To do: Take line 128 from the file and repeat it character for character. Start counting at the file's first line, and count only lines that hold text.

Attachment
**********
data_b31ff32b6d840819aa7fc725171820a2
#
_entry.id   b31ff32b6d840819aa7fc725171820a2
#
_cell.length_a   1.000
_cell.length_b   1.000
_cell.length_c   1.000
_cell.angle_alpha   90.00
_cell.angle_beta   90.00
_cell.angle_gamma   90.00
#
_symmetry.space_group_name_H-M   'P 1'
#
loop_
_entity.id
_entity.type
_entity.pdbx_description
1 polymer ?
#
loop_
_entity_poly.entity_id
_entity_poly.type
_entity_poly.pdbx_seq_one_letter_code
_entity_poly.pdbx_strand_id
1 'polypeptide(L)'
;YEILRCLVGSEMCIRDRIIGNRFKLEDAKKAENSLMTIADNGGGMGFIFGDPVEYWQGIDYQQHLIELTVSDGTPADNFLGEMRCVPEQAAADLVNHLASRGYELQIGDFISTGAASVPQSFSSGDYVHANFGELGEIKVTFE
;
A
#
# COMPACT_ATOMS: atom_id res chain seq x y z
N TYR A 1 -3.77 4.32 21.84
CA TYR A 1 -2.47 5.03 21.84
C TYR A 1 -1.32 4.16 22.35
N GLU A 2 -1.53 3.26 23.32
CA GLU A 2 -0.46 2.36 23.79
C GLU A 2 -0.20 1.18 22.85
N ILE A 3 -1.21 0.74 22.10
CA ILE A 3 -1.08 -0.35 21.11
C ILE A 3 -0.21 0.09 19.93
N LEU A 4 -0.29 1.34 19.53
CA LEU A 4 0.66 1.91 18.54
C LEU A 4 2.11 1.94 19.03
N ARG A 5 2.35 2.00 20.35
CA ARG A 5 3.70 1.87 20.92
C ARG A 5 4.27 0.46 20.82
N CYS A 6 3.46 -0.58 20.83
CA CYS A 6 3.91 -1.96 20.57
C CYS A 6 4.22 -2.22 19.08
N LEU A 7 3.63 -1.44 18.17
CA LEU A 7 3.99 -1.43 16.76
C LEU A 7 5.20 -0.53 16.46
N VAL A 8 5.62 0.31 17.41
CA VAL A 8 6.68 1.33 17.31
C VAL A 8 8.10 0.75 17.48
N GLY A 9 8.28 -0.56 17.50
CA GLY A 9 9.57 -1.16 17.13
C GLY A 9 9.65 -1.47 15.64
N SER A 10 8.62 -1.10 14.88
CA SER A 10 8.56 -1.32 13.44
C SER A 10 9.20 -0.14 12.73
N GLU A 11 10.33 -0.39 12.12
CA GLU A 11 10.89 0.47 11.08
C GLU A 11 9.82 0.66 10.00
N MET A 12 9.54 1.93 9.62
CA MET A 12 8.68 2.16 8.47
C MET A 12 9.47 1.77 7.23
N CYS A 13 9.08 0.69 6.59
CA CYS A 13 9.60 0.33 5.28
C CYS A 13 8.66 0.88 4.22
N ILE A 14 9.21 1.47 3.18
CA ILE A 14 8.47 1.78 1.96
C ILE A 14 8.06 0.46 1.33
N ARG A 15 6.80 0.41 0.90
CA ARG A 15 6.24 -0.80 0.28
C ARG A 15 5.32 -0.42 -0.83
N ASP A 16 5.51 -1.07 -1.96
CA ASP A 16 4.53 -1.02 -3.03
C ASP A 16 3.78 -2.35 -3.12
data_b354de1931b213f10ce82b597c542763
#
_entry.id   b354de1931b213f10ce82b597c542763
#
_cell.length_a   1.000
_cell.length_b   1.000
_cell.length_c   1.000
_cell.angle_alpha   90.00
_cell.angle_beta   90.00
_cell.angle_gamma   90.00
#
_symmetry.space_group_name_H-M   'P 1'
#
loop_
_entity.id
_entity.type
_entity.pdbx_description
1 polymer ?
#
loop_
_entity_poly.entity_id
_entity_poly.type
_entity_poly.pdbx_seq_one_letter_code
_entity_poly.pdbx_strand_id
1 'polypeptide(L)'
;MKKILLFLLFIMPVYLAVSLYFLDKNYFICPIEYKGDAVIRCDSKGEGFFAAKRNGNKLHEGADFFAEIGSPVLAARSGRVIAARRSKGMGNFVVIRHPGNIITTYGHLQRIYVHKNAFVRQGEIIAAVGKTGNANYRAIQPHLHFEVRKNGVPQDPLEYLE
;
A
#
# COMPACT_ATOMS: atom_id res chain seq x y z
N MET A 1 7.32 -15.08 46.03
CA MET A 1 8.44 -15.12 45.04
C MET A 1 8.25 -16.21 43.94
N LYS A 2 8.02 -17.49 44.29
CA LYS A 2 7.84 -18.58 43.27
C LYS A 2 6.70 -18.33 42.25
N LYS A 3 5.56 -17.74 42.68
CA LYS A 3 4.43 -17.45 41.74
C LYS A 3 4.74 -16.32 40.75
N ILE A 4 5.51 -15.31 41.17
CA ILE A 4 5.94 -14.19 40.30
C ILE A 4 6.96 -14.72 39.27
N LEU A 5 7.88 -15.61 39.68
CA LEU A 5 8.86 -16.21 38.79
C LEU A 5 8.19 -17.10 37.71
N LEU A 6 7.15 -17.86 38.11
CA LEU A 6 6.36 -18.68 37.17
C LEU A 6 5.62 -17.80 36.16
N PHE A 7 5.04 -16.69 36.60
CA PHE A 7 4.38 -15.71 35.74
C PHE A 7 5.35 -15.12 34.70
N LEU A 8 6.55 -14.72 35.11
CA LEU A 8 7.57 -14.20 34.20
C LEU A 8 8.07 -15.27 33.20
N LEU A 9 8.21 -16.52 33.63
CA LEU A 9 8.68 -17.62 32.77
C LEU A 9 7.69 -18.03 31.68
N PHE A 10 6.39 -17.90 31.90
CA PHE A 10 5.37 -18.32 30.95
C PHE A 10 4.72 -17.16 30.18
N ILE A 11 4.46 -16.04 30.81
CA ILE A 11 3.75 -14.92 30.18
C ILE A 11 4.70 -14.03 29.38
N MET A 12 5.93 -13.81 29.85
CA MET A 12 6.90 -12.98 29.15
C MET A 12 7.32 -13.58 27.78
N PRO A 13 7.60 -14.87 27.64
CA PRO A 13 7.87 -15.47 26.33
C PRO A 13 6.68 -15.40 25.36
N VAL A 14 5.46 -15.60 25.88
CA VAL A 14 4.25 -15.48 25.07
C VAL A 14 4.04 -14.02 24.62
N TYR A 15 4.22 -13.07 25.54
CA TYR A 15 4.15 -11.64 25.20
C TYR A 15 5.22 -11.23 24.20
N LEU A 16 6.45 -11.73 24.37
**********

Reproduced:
CA PHE A 7 4.38 -15.71 35.74